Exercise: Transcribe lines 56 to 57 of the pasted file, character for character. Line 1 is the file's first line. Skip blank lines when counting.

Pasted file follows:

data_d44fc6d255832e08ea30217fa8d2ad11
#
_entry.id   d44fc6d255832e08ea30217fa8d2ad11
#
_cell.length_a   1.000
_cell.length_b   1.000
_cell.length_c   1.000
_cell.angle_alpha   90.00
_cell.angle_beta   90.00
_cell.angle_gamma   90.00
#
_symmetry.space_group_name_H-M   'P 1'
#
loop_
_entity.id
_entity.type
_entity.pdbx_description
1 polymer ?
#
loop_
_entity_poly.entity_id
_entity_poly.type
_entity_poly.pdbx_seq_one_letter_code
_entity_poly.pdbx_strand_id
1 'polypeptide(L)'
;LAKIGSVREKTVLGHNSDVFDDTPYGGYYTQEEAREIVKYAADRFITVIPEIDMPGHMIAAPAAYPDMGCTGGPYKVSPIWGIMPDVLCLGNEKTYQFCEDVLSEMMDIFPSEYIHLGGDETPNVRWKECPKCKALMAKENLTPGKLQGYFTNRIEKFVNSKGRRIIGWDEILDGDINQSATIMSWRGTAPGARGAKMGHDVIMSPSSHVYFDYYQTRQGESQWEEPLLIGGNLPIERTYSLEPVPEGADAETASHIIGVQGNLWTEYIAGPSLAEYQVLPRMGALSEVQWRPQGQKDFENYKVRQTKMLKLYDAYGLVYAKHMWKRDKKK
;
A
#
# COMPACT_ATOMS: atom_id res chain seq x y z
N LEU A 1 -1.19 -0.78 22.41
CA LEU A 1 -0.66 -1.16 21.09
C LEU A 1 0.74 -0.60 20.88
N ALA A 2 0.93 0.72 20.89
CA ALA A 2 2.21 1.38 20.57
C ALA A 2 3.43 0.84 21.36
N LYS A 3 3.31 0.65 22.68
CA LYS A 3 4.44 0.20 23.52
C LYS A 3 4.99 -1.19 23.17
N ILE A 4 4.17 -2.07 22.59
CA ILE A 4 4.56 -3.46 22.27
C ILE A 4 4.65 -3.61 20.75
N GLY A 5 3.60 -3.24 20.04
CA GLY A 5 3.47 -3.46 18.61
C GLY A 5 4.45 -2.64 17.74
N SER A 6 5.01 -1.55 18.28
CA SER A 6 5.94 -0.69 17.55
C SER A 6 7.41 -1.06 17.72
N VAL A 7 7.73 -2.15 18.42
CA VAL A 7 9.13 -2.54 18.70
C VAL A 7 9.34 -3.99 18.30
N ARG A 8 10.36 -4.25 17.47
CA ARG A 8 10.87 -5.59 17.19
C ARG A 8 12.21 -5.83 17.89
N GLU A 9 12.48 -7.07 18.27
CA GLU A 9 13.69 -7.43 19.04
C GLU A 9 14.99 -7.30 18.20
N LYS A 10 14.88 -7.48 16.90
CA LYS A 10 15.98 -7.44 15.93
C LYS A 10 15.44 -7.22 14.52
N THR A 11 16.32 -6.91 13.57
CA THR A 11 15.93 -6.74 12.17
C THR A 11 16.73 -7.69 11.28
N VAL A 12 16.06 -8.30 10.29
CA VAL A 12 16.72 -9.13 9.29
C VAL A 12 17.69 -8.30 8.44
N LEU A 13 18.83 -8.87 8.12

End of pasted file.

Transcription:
CA GLU A 9 13.69 -7.43 19.04
C GLU A 9 14.99 -7.30 18.20